THE MICHIGAN DAILY
pring'-Classes Move Outdoors
For Direct Classified Ad Service, Phone NO 2-471
from 1:00 to 3:00 P.M. Monday through Friday,and Saturday 9:30 'till 11:30 A.M.
OUTDOOR CLASSES - With the advent of Spring, and the first warm days, the University has
moved outdoors, girls to Palmer field, the social whirl to the Diag, and several classes to the trees,
after vain attempts by the professors ot keep student attention in the classroom.
University Station ToPresent
ro rams on American News
The University radio station,
WUOM, is producing a series con-
cerning the gathering and) dis-
semination of news for American
Information on many facets of
news will be presented, beginning
in June, Ed Burrows, Assistant
Director of Broadcasting in charge.
of Radio, said.
He added he thought WUOM
would present the series entitled,
"News in 20th Century America,"
again next fall.
Burrows and Glen Phillips of
WUOM toured the North, Mid-
west and. South, spending a week
each in Washington and New
York, taking tape recorded inter-
views of members in all fields of
news, from daily and weekly
newspapers, magazines, r a d io,
television, press associations, and
Professors Kenneth Stewert and
Leland Stowe of the journalism
department, are serving as con-
sultants for the series.
WUOM will produce a mini-
mum of 13 programs, but the
number should be around 20, Bur-
rows said. To aid in the produc-
tion of this series WUOM received
a grant in aid from the Educa-
tional Radio and Television Cen-
ter to do at least 13 programs.
The series will be distributed
to the member stations of the
National Association of Educa-
tional Broadcasters on a non-
commercial basis. It will also be
distributed to interested commer-
cial stations as a public service.
Ten Done ...
present 10 programs have
completed and others will be
(Continued from Page 4)
shortly, Burrows said. Six of those
are The Foreign Correspondent,
The -News Magazine, Women in
Journalism, Reporting in the
United Nations, The Washington
Reporter, and Behind the Iron
Other programs will be con-
cerned with the wire services, the
columnist, the President and the
press, the responsibilities of ra-
dio, television and newspapers,
the interview as a news technique,
and pressures by advertisers.
Almost 70 interviews totalling
approximately 40 hours were tape
recorded. Newsmen such as David
Brinkley, Martin Agronsk and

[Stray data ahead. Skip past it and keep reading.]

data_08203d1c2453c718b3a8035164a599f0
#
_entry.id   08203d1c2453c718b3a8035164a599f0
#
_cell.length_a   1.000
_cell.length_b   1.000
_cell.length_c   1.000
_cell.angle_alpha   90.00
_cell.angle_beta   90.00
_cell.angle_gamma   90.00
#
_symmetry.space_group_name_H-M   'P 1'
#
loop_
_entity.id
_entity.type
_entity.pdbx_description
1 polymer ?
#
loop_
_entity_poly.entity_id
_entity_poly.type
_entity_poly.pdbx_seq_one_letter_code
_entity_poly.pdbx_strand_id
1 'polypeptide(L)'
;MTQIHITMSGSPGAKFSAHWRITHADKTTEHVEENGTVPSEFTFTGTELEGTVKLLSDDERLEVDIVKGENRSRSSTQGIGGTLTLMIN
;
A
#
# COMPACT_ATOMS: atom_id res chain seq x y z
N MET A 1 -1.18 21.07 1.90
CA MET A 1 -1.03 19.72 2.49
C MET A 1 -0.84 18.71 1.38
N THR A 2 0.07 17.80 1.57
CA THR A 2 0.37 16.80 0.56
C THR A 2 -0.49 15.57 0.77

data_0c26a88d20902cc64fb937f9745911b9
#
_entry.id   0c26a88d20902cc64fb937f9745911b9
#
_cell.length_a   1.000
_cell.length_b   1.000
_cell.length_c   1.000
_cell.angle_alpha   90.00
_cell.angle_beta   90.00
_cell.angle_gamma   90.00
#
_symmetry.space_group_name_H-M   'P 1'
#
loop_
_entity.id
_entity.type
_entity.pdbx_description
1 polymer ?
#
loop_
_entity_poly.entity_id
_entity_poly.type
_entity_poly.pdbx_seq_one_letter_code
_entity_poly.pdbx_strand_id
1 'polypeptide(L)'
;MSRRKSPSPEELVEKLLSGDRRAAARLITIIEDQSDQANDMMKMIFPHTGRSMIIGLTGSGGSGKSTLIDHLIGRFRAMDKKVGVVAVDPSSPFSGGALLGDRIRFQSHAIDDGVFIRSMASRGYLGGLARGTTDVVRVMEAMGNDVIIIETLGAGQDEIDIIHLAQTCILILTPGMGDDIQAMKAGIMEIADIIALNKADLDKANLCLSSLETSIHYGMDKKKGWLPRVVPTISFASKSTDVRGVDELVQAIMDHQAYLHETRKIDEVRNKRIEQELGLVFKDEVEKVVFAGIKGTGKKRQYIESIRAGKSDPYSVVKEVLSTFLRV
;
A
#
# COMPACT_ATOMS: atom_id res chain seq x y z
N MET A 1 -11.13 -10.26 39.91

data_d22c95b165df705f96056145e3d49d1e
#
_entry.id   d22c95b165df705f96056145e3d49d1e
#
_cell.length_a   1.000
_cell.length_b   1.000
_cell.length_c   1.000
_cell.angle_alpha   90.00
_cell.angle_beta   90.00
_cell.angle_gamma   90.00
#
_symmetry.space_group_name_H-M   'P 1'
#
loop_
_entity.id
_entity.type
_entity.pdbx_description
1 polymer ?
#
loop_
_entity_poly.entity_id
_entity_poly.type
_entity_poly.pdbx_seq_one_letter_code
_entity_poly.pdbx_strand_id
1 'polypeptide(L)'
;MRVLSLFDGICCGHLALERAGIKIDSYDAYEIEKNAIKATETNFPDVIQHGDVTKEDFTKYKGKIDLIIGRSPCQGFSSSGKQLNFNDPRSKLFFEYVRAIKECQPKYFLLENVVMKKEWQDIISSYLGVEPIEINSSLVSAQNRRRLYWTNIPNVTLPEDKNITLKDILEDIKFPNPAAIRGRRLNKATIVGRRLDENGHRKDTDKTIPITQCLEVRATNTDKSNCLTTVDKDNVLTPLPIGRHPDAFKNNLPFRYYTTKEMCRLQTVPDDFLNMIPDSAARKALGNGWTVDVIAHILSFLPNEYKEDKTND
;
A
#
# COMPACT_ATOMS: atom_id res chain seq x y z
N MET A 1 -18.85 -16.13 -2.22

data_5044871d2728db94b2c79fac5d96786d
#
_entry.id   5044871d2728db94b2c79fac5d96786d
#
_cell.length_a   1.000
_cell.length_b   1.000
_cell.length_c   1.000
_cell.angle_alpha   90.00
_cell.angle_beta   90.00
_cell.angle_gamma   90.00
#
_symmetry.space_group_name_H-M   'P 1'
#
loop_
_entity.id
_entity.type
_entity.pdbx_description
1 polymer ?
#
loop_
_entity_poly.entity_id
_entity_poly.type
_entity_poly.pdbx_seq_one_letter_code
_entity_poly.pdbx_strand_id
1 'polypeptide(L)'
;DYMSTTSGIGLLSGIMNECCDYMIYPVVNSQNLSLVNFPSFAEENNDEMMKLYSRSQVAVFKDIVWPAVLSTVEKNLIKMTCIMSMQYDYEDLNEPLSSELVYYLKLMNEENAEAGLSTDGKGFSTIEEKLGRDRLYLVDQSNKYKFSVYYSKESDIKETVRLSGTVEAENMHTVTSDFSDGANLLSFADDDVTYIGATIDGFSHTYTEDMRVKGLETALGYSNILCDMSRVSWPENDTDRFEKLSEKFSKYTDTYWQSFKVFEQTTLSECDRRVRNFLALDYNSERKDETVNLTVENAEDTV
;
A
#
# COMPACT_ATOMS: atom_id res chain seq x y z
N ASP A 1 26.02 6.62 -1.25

John Daly were seen.
Interviewees discussed the prob-
lems of their; media and often
suggested remedies or criteria to
In The Foreign Correspondent,
most of the interviewees consid-
ered that there was poor inter-
national news coverage. One of
the main complaints being lack of
Marquis Childs, columnist and
Washington reporter, says that
correspondents have found that
there is no receptivity for much
of the news that they send back.
He reports that sometimes what
they send isn't even put into the
He said, "The American people
are too distracted, too busy, too
indifferent. They don't want it.
Or at least they never have given
any reason they should want it.
Prof. Stowe reports the "aver-
age newspaper among 105 import-
ant American dailies, publishes
barely four columns of foreign
news per issue."
Censorship was also considered
a big problem. Prof. Stowe called
censorship "a constant headache."
He reports, however, that "Ameri-
can ingenuity" has repeatedly
frustrated "censorships all over
the world" with the exception of
"Ruses and codes of all sorts
are employed with remarkable
success," Prof. Stowe reported.
For the foreign correspondent,
news magazine writing is consid-
ered the least satisfactory for
some. One who believes this way
is Howard K. Smith, presently
with CBS news in Washington.
"So little of what You write is
published," he said. You get very
little pride of authorship in any-
thing you do."
"Frequently they don't use any-
thing you say and often they
change your story around com-
pletely to give the opposite im-
pression to the one you've given,
In another program on the
series, The News Magazine, a
question was raised concerning
straight reporting. Roy E. Larsen,
president of "Time" was asked if